Norman Tucker (1914-2012)
Norman Henry Tucker (born 17th December 1914) took part in the Walkern Memories: 935 Years project and exhibition, having his memories of Walkern recorded by Janet Woodall and his photo taken by local photographer Rod Shone, on 6 November 2006 [with additional material by Norman Tucker, 2008]. This transcription first appeared in the July/August 2008 issue of the Walkern Journal. Norman passed away just short of his 98th birthday on 14th November 2012.
“I don?t know if I qualify for this as I am not a local, but I have to admit I have been here quite a long while now. It was in 1940 when my mother was visiting my brother (who had bought Chancy Hall the previous year) that our house in London was bombed in an air raid. My father, who?d been on Home Guard duty that night, came to Walkern and rented the top floor, and subsequentely the whole, of the Laurels.
I came to Walkern after the war in 1945, during which time I drove an ambulance for the London Civil Defence, to join my brother in what turned out to be an ill fated venture into market gardening.
Our main crop at that time was chicory which required quite a bit of intensive work because it was grown in trenches with a fire at each end. We used to go to Cannings wood yard with a horse and cart to get sawdust to keep the fires going for 24 hours a day. Fortunately we managed to find a wholesaler in Covent Garden by the name of Tucker, so we had boxes suitably inscribed to leave about the village at various advantage points, making it look like we were much bigger than we were ? quite an advert if you didn?t know the difference!
We also kept about 200 rabbits. Food was rationed, as were clothes and household goods, but no coupons were needed for game, and our rabbits were sold at Hitchin Cattle Market on a Tuesday.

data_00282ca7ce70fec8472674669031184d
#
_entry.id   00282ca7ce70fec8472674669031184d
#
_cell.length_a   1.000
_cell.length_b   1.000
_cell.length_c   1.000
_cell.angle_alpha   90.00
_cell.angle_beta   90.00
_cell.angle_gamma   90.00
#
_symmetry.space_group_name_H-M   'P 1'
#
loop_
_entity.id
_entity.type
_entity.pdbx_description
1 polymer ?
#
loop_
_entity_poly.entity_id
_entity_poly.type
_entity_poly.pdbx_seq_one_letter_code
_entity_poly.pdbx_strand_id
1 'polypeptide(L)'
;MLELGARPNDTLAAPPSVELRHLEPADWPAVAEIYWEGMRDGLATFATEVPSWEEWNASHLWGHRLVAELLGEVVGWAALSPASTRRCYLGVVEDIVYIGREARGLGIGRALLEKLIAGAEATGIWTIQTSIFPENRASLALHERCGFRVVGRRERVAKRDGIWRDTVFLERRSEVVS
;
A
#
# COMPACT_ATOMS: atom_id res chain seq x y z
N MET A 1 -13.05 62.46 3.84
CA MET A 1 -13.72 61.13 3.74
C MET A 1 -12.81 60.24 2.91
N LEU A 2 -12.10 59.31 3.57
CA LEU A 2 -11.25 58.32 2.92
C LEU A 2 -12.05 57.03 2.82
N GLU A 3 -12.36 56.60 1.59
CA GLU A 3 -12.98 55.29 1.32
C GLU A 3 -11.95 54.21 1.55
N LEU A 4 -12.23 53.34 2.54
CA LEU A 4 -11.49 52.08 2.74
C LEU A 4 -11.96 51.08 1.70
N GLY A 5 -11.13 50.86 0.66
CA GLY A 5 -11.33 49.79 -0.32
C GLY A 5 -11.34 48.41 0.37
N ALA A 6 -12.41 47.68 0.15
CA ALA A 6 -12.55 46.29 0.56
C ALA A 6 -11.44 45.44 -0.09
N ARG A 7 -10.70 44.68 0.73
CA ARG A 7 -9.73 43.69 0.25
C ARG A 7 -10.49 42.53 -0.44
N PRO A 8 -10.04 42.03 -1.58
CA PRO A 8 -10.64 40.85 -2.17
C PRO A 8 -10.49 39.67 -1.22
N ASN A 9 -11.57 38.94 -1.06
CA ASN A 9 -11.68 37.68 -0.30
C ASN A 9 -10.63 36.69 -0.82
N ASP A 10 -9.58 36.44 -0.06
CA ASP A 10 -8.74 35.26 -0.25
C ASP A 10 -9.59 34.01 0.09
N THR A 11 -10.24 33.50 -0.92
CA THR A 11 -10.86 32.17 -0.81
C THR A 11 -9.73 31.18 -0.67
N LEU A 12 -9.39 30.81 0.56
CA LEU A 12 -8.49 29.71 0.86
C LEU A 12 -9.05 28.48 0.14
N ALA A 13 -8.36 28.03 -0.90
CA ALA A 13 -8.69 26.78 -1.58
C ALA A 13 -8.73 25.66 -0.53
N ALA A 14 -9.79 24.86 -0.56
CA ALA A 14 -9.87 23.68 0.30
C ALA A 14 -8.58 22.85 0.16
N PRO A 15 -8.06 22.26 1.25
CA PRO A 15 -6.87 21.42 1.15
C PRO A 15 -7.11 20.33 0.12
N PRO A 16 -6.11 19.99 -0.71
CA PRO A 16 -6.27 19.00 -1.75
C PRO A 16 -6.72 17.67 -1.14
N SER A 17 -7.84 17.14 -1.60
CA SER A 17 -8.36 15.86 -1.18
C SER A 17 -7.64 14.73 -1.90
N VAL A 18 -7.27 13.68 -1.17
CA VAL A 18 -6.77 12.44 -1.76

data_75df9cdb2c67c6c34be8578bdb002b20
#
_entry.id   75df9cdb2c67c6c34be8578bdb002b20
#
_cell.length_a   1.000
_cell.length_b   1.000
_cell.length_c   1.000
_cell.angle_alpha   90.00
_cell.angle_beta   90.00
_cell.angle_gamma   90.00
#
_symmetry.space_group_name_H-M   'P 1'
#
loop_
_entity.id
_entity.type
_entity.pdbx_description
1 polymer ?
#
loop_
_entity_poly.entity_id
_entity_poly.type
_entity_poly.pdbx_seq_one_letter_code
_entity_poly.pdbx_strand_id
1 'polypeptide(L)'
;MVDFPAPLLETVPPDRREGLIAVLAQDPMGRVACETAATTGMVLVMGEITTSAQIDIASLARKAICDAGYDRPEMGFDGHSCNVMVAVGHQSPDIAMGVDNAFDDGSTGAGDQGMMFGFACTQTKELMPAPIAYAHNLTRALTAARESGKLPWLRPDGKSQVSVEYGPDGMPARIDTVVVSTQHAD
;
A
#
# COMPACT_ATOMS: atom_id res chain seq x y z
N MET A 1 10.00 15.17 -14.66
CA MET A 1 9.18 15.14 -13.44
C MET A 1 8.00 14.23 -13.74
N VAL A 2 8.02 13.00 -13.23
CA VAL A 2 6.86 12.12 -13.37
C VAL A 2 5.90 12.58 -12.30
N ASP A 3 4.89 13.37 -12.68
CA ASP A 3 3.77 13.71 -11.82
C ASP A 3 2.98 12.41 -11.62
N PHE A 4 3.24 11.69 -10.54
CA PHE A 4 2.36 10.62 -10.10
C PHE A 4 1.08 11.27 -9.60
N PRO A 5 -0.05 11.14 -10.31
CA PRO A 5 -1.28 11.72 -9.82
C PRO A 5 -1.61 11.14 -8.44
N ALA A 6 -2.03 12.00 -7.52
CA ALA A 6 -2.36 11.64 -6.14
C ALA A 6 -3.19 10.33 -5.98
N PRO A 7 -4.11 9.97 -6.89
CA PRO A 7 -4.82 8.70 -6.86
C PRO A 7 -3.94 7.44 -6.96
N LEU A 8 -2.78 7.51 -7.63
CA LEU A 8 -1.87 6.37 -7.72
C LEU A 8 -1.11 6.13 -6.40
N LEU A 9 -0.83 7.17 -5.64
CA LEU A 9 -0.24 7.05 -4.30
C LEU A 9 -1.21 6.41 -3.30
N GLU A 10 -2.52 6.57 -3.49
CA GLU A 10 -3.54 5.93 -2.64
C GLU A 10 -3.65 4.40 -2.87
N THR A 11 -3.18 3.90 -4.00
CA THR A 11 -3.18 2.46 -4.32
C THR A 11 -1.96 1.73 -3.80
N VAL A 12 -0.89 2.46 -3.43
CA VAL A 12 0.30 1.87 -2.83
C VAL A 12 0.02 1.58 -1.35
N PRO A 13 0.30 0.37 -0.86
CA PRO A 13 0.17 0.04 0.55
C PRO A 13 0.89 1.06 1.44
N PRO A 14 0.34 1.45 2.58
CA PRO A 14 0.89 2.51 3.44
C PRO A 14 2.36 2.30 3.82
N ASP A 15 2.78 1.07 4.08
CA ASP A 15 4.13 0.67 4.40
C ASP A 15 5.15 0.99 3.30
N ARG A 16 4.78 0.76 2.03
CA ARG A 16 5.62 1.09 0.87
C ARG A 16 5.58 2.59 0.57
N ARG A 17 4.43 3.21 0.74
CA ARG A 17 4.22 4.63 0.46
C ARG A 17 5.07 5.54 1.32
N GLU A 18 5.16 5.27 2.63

A friend of my father told me you needed sufficient capital to see you over three bad years, and we fell short of that! Unfortunately, owing to a trade agreement between the UK and the Belgian government, they started importing chicory during our second year of effort, and we got about a quarter of the price we had in the first year, and that really was the nail in the coffin as far as we were concerned, and we didn?t progress further than 2 years. Where the old greenhouses are in Froghall Lane, we had that field.
I went to work for the Hertfordshire Agricultural Committee. Half of Box Wood was cleared and used for agriculture during the war. Dig for victory. Everything was ploughed up then, even land that wasn?t really fit for arable land. My job was as a labour officer side of it, finding work for the local Land Army and POWs.
When the Herts Agricultural Committee disbanded, which was when the POWs were repatriated, and the Land army was dissolved, I went to work for an engineering firm and joined their First Aid team as I was quite interested in that having been an ambulance driver for the London Civil Defence during the war. I subsequently joined the St John?s Ambulance Brigade and served in that for about 20 years
When I married in 1948 we started in a cottage in Froghall Lane where the rent was 50p a week and where there was no water or electrics. The stand tap was in the bank opposite, and when I approached the landlord about installing electricity, he agreed to it but only down stairs! He said ?you don?t need electrics to go to bed, a candle will do?. The loo was a chemical closet in the barn. I can remember saving up ration coupons to get lino on the bedroom floor ? we were really living it up!
When my father died my mother moved to where I was and we moved next door into a pair of cottages converted into one by the local builder Bert Carter and his son Tim. This went with 1/3 acre of garden, and by then we had electricity and sewers installed. Some years later I was able to buy this for